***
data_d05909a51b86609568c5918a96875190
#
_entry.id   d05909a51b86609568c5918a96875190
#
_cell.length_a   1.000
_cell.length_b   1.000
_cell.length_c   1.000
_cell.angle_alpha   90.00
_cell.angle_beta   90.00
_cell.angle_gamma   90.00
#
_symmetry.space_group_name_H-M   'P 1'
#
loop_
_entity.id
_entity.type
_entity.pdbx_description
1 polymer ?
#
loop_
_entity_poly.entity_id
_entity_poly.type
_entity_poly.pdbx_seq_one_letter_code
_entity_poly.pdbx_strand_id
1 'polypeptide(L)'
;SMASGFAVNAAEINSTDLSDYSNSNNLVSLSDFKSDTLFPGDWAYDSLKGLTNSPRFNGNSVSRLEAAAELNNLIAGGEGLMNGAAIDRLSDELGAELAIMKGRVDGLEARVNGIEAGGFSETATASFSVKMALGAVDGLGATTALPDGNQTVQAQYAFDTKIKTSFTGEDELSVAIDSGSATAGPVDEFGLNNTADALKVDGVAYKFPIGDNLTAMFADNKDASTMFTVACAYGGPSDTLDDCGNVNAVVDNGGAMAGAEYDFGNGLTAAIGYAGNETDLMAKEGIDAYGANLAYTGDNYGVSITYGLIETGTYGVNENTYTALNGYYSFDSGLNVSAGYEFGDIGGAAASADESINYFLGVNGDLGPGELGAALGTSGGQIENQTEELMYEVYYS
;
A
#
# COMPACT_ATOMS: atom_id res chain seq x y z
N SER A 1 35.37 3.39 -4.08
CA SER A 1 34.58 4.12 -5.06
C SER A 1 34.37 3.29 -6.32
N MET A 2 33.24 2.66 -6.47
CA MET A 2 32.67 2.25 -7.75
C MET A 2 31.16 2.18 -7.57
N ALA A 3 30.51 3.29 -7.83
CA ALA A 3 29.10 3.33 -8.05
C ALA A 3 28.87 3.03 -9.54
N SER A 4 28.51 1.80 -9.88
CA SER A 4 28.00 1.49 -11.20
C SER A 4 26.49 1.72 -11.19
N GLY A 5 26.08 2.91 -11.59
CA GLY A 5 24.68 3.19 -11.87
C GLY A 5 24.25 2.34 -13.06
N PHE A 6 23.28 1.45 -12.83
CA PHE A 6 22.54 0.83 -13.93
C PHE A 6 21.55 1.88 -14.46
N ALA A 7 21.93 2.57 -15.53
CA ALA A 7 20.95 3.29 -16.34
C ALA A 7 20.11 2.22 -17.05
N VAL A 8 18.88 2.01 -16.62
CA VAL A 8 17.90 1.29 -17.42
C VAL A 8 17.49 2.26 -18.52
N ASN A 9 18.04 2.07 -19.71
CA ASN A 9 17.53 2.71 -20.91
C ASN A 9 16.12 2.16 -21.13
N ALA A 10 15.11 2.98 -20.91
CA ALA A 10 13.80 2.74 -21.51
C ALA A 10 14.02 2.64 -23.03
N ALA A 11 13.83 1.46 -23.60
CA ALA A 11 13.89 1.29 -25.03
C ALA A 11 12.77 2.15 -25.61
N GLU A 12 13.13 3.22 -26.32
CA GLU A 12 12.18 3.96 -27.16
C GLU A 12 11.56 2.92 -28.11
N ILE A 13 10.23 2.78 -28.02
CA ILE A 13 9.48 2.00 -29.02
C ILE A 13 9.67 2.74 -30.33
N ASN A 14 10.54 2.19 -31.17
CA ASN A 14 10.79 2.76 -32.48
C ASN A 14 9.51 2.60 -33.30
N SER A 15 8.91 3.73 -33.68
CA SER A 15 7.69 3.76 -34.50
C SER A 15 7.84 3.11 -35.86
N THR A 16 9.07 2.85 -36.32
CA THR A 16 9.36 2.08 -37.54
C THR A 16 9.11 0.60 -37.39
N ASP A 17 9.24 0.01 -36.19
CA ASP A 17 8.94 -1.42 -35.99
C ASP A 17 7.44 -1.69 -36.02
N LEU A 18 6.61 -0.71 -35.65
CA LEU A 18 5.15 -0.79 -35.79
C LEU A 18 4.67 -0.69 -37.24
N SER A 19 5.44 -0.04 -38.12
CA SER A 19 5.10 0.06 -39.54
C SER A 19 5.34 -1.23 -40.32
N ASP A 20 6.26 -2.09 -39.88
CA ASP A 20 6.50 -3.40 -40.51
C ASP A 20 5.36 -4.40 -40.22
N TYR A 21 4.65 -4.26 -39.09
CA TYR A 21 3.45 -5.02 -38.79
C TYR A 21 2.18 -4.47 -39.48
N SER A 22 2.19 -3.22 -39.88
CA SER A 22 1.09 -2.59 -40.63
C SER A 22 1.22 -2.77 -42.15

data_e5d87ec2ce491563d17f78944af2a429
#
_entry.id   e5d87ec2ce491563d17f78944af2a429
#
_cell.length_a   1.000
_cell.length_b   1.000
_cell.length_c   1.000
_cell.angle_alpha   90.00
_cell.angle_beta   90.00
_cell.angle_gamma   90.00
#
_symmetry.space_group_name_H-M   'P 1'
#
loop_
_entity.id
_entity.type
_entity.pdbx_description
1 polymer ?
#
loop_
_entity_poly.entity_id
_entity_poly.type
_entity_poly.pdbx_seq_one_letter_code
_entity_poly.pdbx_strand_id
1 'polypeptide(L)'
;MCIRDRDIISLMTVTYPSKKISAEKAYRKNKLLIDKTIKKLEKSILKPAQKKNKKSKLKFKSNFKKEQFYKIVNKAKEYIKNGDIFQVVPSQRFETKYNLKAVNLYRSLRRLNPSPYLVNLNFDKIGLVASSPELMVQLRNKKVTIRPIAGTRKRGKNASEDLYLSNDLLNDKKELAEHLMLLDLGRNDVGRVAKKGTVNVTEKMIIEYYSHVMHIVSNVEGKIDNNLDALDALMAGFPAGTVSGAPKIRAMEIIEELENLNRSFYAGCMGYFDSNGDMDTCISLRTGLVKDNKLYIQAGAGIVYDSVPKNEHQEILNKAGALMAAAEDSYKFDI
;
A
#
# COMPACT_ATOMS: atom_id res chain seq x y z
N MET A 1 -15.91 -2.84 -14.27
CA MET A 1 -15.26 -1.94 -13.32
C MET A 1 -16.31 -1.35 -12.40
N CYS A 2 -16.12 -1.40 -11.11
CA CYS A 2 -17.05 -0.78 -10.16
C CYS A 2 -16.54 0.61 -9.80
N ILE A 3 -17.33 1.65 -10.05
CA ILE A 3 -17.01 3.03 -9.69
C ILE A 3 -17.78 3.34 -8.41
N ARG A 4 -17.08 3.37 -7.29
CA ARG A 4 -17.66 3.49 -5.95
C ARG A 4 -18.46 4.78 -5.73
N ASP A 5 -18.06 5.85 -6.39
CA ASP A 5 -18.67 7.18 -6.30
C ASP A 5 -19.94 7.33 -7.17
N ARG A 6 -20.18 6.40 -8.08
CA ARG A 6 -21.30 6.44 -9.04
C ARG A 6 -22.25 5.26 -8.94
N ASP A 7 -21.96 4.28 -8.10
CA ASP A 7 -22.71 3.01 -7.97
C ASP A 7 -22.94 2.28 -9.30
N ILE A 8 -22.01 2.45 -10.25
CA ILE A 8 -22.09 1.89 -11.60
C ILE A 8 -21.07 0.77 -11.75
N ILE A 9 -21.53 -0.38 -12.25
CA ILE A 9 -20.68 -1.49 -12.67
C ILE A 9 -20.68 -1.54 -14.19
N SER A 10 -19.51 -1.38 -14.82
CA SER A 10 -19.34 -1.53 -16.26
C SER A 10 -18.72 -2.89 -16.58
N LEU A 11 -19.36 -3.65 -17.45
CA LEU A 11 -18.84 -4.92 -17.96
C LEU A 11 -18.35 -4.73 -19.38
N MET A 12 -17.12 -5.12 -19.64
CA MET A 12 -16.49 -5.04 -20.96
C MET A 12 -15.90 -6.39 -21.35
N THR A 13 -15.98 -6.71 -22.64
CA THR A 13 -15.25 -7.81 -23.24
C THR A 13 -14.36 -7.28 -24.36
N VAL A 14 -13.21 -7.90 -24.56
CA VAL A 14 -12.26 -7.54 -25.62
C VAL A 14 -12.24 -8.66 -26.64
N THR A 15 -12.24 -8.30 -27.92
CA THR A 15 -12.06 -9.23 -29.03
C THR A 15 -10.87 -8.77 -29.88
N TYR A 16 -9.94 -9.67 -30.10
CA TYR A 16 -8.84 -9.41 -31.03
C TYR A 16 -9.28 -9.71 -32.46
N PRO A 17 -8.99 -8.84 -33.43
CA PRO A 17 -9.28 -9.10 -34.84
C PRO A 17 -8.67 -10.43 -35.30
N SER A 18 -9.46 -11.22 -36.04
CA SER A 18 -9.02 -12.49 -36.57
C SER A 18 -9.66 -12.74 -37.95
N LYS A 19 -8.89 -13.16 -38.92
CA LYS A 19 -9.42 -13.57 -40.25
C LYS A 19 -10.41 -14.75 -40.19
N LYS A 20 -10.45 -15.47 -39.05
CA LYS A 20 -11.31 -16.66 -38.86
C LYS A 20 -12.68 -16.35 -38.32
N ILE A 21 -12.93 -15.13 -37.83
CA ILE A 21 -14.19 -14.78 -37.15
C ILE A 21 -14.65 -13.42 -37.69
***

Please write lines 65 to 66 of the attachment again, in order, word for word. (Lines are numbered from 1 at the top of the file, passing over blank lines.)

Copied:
CA GLU A 12 12.18 3.96 -27.16
C GLU A 12 11.56 2.92 -28.11